The privilege of purity

The privilege of purity January 3, 2013

I’ve spoken some about the purity movement on this blog. I grew up in it, and even when I still considered myself an evangelical Christian, I saw how much harm it had caused in my life.

I’ve written before about how I “lost” the right to call myself pure because of sexual assault and later because of my own decisions. I’ve written about how dehumanizing the purity movement is toward people like me.

But not everyone has to “do” something, or have something done to them to be considered impure by the mainstream purity movement (which is primarily made up of white evangelicals). Some women are seen as impure just because of who they “are.”

Jessica Valenti points out in The Purity Myth, “we rarely see women who aren’t conventionally beautiful idolized for their abstinence…The desirable virgin is…young, white, and skinny. She’s never a woman of color…” 

When I read Valenti’s quote, I immediately think of a blog post that Kevin DeYoung wrote for The Gospel Coalition last year. DeYoung, responding to that one survey that all of evangelicalism was panicking about for a few years (which states that 80% of young, unmarried Christians have had sex), argues that the numbers this survey found are skewed.


Because African American and Hispanic were over-represented, something that DeYoung claims will “likely has the effect of skewing the numbers toward indicating greater promiscuity.”

As a result of this–and other strange justifications for dismissal–DeYoung urges his readers not to worry too much, nor to change anything about their ministry because of the “80%” statistic.

DeYoung sees this study as an attempt by pro-abortion folks to defame good, pure evangelicals. African American and Hispanic people are not included in this category.

Sure, a non-white woman in a primarily white church would likely be held to the same standards of virginity that other women were. But underneath, perceptions like DeYoung’s seem to claim that non-white people taint good Christian purity. 

It’s not blatant, conscious racism (or maybe it is, but for now I’m giving DeYoung the benefit of the doubt) but a revelation that DeYoung has ingested the white supremacist notions that everyone in our society is subjected to–the stereotype of the Jezebel, of the exotic, sexualized Other, etc.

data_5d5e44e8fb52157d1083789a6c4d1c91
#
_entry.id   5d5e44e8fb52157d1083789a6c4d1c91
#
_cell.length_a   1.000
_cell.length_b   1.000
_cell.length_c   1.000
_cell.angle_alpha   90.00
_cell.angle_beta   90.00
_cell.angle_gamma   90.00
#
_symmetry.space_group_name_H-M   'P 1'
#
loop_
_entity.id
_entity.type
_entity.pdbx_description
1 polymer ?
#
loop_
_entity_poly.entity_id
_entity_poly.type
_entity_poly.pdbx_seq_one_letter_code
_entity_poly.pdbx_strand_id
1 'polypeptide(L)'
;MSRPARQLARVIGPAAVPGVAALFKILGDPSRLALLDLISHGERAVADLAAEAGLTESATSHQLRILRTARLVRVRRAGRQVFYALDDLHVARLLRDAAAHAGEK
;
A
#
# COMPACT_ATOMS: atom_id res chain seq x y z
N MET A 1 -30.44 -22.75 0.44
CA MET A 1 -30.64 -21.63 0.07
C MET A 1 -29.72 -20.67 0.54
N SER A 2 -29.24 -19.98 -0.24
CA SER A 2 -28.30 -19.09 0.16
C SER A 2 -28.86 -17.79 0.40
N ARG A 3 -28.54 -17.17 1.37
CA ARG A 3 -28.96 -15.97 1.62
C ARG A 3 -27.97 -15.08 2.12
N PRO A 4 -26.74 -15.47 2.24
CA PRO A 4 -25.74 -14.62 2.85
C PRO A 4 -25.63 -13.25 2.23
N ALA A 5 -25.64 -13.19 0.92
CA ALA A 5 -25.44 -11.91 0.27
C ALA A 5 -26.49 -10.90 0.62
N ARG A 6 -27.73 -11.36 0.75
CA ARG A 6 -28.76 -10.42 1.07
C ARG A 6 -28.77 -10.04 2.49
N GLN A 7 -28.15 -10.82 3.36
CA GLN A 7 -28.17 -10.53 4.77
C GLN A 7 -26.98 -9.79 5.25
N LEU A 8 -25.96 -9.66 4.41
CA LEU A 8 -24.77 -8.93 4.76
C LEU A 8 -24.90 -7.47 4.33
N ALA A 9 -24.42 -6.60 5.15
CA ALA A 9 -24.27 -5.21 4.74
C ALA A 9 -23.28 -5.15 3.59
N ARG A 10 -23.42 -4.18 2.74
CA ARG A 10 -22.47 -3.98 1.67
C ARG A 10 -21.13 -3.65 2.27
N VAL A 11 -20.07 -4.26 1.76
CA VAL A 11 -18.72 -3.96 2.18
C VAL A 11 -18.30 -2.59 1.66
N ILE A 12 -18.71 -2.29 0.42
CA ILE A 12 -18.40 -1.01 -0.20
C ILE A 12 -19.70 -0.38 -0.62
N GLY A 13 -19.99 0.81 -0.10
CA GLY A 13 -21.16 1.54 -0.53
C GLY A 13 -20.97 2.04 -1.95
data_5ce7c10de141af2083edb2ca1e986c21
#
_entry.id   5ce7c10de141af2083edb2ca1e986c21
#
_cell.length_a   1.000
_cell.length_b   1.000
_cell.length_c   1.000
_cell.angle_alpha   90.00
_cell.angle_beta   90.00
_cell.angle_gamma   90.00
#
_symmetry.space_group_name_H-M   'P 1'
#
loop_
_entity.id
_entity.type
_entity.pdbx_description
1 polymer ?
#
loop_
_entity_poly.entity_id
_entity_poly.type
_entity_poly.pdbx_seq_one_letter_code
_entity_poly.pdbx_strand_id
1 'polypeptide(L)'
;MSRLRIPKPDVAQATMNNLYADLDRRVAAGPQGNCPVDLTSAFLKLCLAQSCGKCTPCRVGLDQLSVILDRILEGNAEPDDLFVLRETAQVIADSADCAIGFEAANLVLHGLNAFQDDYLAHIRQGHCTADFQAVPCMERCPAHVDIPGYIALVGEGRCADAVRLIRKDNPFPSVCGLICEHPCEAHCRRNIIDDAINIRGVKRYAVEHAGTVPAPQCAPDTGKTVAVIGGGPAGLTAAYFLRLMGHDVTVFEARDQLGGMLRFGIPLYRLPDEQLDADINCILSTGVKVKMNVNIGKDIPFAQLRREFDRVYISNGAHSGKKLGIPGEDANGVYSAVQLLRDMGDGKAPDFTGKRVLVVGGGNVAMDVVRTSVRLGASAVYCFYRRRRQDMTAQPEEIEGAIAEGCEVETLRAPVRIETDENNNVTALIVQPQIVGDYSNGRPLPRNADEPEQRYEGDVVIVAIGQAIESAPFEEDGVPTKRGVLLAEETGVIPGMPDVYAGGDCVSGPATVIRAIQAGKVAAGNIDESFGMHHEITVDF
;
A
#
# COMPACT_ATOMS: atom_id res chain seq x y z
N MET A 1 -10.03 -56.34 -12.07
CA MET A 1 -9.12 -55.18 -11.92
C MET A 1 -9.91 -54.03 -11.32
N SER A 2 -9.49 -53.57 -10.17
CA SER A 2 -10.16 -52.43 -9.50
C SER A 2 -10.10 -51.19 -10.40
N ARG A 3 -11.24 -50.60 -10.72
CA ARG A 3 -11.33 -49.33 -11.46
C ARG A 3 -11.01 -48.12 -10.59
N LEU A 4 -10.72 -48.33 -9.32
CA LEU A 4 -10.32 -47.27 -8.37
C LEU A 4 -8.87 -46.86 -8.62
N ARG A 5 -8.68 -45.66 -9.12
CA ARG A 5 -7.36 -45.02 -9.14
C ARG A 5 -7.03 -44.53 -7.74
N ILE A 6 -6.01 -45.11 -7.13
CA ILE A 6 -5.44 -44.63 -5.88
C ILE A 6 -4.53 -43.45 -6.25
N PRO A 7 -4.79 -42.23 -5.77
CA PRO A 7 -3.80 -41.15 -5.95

To some extent, it was a “privilege” (though not one that did me much good in the long run) for me, as a white woman, to have ever been seen as truly pure by white evangelicals. Grace from Are Women Human? talks about her experience as a black woman in the mainstream purity movement here:

 The story wasn’t so simple for me. At the same time that I was being taught to equate “true” femininity with chastity and sexual reticence, I was also learning that many people I went to church with saw black women as having a habitually unchaste and voracious sexuality…The prevailing assumptions about black women stood in sharp contrast to everything I was told came naturally to “Women.”

The mainstream purity movement is primarily about politics rather than religion. It serves the prevailing systems of power–not only that of patriarchy, but that of white supremacy as well. It has stake in dehumanizing women of color, in portraying them as promiscuous and irresponsible, just as it has stake in convincing white women to be submissive, passive, and chaste. It helps perpetuate stereotypes that so often come up in political discussions (the stereotype of the black welfare queen, for example).

The purity movement helps maintain multiple hierarchies–white women under white men. People of color under white people. 

According to the primarily white leaders of the Evangelical purity movement, purity is a “privilege” reserved for white woman. This “privilege” is used to dehumanize and control us, just as the absence of this “privilege” is used to dehumanize and oppress women of color in other ways.

Purity is not about sex. It’s really about how human a woman gets to be, what rights she gets to have, how she gets to be treated by men and by churches and by society. It’s about limiting white women and oppressing women of color. 

We need to continue to expose the idea of “purity” for the tool of domination that it is.

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  • I completely agree with this post. Thoughts like this pass through my mind often. I’ve noticed, inside Christian circles and outside, how many “Sexualized Other” women are viewed basically as pieces of meat by privileged white men. I get so uncomfortable and angry when I hear someone blatantly using more sexually toned (and borderline degrading) compliments toward women of color that I am friends with. It’s SO disrespectful and disparaging. I’ve never known how to properly address this when it happens – yell at the man? Even if my friend doesn’t visibly seem bothered by it, or took it as an actual compliment?

  • Yeah, it does look like DeYoung is saying, “Don’t worry, good Christian white people! Only the coloreds are doing it.”

  • Wow love this! I never thought about the purity culture as a political issue.

  • I feel sick to my stomach because I know that what you’re saying is true. I never thought about how the purity culture treated women of different backgrounds so offensively. When I was a Christian and part of the purity culture I always attempted to see the whole thing as inclusive and equal – that all the members of Christ were called to purity as a way of respecting and loving one another. But it is clear that, as a whole, I held an unorthodox view.

    One of your recent posts inspired me to write about one of my own experiences with the purity/Jesus is my boyfriend culture at

    Thanks for the inspiration!